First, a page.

Absence Makes The Heart Grow Fonder?

The prolonged, untimed absence of someone produces fierce loyalism and devotion. Now, the distance can not be minimized, but its effects can be decreased through communication and a strong link to home. In a previous post I wrote of the video-calls that are facilitated for persons in Guantanamo Bay, and how imperative they have become to the morale of the detainees. The link home can come in various forms: most modernly communication has moved to the digital form — e-mails, facebook messages, and video-chat conversations are frequent methods of keeping in touch with individuals who are apart. Traditional letters are still mediums to pen thoughts, too, although they may not be the chosen method anymore.

We are currently reading the book “Since You Went Away,” a compilation of  letters from women to their soldiers overseas written during WWII. It is an interesting read because most of the letters from the homefront are similar in the fashion they are written and in the words which are inscribed. The women write of love, hope, longing, loneliness, and of their devotion to their boyfriend, fiance, or husband in uniform. It is blatantly obvious that they are loyal beyond conceivable thought, for they write often, sometimes as frequently as more than one note a day. I could choose any number of excerpts of affection from any number of women who were missing their loved one, but I choose one from a woman, Flora, because I feel her language leaves nothing to the imagination for how she feels about her “darling:”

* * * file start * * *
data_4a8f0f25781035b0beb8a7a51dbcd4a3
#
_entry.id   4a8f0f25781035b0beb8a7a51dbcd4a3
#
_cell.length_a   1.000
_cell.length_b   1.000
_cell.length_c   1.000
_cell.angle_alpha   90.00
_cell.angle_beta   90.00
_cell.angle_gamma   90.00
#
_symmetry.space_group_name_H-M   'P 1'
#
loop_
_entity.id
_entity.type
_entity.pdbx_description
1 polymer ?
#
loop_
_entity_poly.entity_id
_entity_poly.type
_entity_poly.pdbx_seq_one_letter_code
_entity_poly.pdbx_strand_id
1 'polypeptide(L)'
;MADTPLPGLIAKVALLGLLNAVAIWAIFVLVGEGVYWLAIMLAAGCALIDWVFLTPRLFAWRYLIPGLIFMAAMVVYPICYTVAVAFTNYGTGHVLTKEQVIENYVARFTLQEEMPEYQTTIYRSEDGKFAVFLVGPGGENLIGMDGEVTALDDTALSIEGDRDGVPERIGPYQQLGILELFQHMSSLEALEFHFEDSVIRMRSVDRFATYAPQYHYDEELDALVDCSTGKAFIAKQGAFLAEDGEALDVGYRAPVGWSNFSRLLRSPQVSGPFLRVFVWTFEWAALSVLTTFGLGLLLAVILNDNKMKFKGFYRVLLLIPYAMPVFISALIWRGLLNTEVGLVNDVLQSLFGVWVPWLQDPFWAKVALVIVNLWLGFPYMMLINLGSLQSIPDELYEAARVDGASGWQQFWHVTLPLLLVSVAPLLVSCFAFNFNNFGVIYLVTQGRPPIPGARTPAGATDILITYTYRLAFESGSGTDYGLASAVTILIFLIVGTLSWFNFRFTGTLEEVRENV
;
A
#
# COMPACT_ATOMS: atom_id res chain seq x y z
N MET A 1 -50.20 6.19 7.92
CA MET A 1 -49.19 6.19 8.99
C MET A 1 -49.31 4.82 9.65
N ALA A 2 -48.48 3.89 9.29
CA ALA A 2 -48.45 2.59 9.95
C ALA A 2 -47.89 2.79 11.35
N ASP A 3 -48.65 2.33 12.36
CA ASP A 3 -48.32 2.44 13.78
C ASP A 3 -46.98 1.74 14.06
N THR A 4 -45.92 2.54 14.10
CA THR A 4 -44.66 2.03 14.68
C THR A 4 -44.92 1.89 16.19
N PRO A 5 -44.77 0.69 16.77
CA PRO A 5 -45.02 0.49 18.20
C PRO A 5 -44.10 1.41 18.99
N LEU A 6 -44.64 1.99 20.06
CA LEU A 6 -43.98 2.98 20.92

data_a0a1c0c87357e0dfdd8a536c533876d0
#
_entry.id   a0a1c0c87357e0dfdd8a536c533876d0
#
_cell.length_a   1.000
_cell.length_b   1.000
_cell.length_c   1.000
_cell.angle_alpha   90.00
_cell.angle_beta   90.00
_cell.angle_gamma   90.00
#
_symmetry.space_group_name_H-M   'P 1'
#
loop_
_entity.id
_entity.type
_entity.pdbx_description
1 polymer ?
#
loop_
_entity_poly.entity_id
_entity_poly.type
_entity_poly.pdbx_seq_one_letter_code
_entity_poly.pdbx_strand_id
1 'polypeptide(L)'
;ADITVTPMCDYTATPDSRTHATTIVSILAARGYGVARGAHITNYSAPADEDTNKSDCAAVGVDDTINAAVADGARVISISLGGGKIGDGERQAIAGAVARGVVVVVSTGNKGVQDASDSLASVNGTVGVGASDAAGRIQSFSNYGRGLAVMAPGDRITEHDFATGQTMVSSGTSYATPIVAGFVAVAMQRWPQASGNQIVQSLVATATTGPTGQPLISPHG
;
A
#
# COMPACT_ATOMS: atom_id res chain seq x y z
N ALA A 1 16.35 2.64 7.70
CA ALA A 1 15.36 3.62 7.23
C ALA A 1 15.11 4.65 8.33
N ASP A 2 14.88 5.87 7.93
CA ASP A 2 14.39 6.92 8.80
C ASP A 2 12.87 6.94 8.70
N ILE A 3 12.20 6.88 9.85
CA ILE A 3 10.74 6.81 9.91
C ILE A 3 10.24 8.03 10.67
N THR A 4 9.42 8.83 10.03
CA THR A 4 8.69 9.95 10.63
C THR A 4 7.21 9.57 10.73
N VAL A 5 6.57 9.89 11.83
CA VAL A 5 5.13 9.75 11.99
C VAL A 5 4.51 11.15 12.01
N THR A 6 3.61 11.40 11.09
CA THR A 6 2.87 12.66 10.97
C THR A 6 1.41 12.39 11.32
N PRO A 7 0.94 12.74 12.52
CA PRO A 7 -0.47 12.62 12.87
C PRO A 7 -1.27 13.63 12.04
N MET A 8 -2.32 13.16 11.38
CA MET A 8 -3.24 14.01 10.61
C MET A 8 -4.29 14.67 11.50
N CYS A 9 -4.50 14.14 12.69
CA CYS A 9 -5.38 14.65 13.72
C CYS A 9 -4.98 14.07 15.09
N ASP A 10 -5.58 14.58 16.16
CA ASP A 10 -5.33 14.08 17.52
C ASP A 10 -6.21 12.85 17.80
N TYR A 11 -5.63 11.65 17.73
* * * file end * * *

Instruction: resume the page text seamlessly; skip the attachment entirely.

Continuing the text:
“Dearest Darling, I am so unebelievably happy, when I think about how close you are and everything, I just don’t really seem able to take it in – oh darling, darling, I love you, love you” (p. 114).”

Absence makes the heart grow fonder? I would say, absolutely yes.

Fast forward to the present and again, Africa.

Forced disappearances are becoming an issue in many areas, but most certainly in Africa. In Zimbabwe, Jestina Mukoko, who heads Zimbabwe Peace Project, a human rights organization, was abducted last year, around this time, and subjected to torture on the grounds that she was trafficking persons from Botswana, unconstitutionally. The Zimbabwe Supreme Court rules in her favor and she was freed, but she says letters, cards, calls and good wishes “give them [human rights activists] hope for another day.” This may be a bit far-fetched to connect this to WWII letters, but the common ground is found in the hope a tie of communication, like a letter, an e-mail, or a card can hold.


The families of those who are taken by forced disappearance, are forced to keep faith, loyality, and devotion that their loved one will return. They have no letters. They have no connection. This shows just how impacting a letter, or note can, in fact, be.

Amnesty International


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